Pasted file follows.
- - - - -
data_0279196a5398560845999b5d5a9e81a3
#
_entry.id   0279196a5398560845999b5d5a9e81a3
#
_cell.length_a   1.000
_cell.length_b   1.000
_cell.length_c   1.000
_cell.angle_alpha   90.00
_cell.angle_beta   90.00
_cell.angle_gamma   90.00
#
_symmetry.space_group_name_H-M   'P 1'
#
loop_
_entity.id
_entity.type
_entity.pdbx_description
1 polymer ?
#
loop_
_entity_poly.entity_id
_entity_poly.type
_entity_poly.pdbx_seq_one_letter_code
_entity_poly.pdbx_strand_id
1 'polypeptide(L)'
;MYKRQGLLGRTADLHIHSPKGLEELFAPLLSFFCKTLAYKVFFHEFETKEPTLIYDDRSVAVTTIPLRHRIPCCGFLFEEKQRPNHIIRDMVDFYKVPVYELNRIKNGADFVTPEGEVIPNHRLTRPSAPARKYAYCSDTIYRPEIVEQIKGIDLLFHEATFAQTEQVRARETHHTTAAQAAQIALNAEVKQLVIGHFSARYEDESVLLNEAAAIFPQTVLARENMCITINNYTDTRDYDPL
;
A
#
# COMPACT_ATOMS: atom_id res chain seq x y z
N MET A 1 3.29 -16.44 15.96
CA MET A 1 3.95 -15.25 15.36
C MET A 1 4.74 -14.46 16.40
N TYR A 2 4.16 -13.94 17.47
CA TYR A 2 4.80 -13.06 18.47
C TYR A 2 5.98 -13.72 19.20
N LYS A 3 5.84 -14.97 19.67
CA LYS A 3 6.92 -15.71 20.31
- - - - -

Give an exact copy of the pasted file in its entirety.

data_0279196a5398560845999b5d5a9e81a3
#
_entry.id   0279196a5398560845999b5d5a9e81a3
#
_cell.length_a   1.000
_cell.length_b   1.000
_cell.length_c   1.000
_cell.angle_alpha   90.00
_cell.angle_beta   90.00
_cell.angle_gamma   90.00
#
_symmetry.space_group_name_H-M   'P 1'
#
loop_
_entity.id
_entity.type
_entity.pdbx_description
1 polymer ?
#
loop_
_entity_poly.entity_id
_entity_poly.type
_entity_poly.pdbx_seq_one_letter_code
_entity_poly.pdbx_strand_id
1 'polypeptide(L)'
;MYKRQGLLGRTADLHIHSPKGLEELFAPLLSFFCKTLAYKVFFHEFETKEPTLIYDDRSVAVTTIPLRHRIPCCGFLFEEKQRPNHIIRDMVDFYKVPVYELNRIKNGADFVTPEGEVIPNHRLTRPSAPARKYAYCSDTIYRPEIVEQIKGIDLLFHEATFAQTEQVRARETHHTTAAQAAQIALNAEVKQLVIGHFSARYEDESVLLNEAAAIFPQTVLARENMCITINNYTDTRDYDPL
;
A
#
# COMPACT_ATOMS: atom_id res chain seq x y z
N MET A 1 3.29 -16.44 15.96
CA MET A 1 3.95 -15.25 15.36
C MET A 1 4.74 -14.46 16.40
N TYR A 2 4.16 -13.94 17.47
CA TYR A 2 4.80 -13.06 18.47
C TYR A 2 5.98 -13.72 19.20
N LYS A 3 5.84 -14.97 19.67
CA LYS A 3 6.92 -15.71 20.31